Samsāra, this life of limitations, this life of transmigration, is because of the lack of discriminative knowledge of what Self is and what it is not. That ignorance is caused by the covering power of māyā, which covers internally and externally: internally it covers the discrimination between the seer and the seen, and externally it covers discrimination between the Reality and the creation.
Internally, delusion causes error such as: ‘I am insecure, dependent, unhappy, limited, etc.’ These wrong notions are caused by lack of discriminative knowledge at the individual level. Externally it takes the form: ‘this universe is the source of happiness, it is responsible for my unhappiness, I am dependent on the universe, the universe will give me security, etc.’ (The universe includes friends, relatives, property etc).
One’s notion about the self (internal) is wrong and notion about the universe (external) is also wrong. Every human being makes this common error. These erroneous notions are caused by lack of discriminative knowledge. We do not have discrimination regarding what is absolutely true and what is ‘as though’ true in the universe, hence we have a wrong notion about the universe. Continue reading →
What is puruṣārtha-niścaya? Of the two words, niścaya has a close English equivalent: certainty, conviction, unshakable clarity. So puruṣārtha-niścaya mean ‘doubt-free clarity and unshakable certainty’ about puruṣārtha. So what is this thing one has no doubt about?
Puruṣārtha is a compound made up of two words: puruṣa and artha. Puruṣa also has a close English equivalent: ‘person’, ‘human being’ (albeit with a lot behind it that reminds us of the true scale of what is indicated by the word – see footnote at the end).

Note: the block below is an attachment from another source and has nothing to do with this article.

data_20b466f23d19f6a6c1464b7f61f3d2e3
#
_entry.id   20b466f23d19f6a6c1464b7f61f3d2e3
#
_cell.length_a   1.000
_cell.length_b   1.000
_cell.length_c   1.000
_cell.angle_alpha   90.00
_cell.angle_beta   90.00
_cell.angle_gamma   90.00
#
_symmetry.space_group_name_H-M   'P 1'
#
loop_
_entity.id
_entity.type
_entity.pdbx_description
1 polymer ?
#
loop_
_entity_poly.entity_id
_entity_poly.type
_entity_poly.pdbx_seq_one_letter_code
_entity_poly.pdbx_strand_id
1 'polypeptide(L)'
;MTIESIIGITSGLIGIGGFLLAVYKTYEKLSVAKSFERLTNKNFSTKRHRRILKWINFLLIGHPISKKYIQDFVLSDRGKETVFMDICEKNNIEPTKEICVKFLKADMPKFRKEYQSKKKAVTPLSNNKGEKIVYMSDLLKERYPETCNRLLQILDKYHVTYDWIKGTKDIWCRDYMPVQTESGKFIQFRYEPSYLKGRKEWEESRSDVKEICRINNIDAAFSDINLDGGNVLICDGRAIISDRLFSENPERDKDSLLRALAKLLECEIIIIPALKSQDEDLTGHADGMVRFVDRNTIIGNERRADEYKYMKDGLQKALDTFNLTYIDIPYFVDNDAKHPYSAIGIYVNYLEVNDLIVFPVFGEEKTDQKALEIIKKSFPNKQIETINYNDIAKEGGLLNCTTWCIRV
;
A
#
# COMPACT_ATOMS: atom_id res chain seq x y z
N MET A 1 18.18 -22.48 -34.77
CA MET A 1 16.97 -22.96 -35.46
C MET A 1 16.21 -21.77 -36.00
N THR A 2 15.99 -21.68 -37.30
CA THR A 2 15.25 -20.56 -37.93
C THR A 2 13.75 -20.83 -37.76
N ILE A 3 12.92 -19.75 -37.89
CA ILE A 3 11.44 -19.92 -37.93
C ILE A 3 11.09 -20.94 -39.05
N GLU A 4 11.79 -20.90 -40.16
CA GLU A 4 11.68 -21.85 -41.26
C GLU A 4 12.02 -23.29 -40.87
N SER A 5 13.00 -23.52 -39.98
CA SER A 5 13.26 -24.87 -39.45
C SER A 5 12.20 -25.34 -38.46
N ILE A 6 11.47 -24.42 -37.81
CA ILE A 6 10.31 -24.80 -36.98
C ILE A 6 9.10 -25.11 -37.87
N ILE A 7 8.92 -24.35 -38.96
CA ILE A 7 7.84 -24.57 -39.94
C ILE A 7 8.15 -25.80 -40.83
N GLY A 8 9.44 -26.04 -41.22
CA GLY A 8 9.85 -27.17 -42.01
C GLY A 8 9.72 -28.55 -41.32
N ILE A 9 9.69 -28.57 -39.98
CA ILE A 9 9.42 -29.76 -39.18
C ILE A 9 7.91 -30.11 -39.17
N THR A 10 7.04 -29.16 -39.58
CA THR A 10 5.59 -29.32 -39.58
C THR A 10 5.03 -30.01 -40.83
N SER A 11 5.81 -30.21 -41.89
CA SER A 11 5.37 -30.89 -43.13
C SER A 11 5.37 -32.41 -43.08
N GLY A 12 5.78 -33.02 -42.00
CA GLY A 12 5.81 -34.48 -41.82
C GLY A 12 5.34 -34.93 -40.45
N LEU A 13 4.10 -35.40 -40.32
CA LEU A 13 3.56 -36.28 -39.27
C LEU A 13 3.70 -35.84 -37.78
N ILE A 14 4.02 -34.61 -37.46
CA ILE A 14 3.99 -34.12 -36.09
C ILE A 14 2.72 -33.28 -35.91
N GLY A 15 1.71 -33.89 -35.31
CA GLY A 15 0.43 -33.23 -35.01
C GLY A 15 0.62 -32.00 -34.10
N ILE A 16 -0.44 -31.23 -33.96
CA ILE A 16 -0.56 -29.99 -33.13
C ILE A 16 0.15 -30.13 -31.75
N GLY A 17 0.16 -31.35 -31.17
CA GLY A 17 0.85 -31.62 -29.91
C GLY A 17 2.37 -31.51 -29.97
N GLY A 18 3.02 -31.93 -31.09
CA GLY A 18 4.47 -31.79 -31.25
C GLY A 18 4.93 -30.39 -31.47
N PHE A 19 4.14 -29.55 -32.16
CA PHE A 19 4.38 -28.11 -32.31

Thus, so far, we have arrived at this meaning: ‘unshakable certainty about human artha’.
Artha is the last word that needs unpacking. Normally translated as ‘wealth’ or ‘meaning’, here it should be read as ‘aim or purpose’.
Puruṣārtha is the purpose of the human life. And puruṣārtha-niścaya is total clarity about what this purpose is – about what defines human life and drives human activity. Continue reading →
In the previous extract from her talks to London students, Swāminī Ātmaprakāśānanda, laid out a more liberating vision of Íśvara – liberating in the sense that it gets away from the old man in the sky image or some force-field etc. From the perspective of traditional advaita vedānta Íśvara is seen as the sum total of the universal natural law and order.
“Every natural law is Īśvara. The law ordaining grace is Īśvara. Action is Īśvara. The results of actionis Īśvara. Merit is Īśvara. Demerit is Īśvara. Pain is Īśvara. Pleasure is Īśvara. Right and wrong action is Īśvara. Punishment for the wrong action is Īśvara. Good is Īśvara. Evil is Īśvara – don’t say that evil is not God. Everything is Īśvara.”
The universal law and order is what determines the fruits of actions. You can’t see this with physical eyes, but you can understand the laws being manifest. Anything done, knowingly, unknowingly, intentionally, unintentionally – however it is done – any action has to result in a reaction, has to cause some effect.
If this be the case, what is the role of prayer or worship? With simple logic and reason Swaminiji once more breaks down resistance to these activities… Continue reading →
One of the more difficult ideas for some Western seekers to accept is God, the Lord. The usual picture is of a highly judgmental white-bearded figure, sitting in heaven, dispensing punishments and rewards. God, in this picture, is all-controlling, all-powerful and thus I am small and insignificant and a mere pawn in his game. This sort of idea of the Lord is also prevalent in the East. For the godless, prayer and worship obviously have no place, and for the theists, prayer and worship are ultimately to secure a place in heaven or worldly comforts and pleasures. In one of her talks to her London students, Swāminī Ātmaprakāśānanda put all of this into perspective so that anyone with an open mind could get a wider, more liberating vision of these important and vital matters. This part deconstructs the concept of Lord…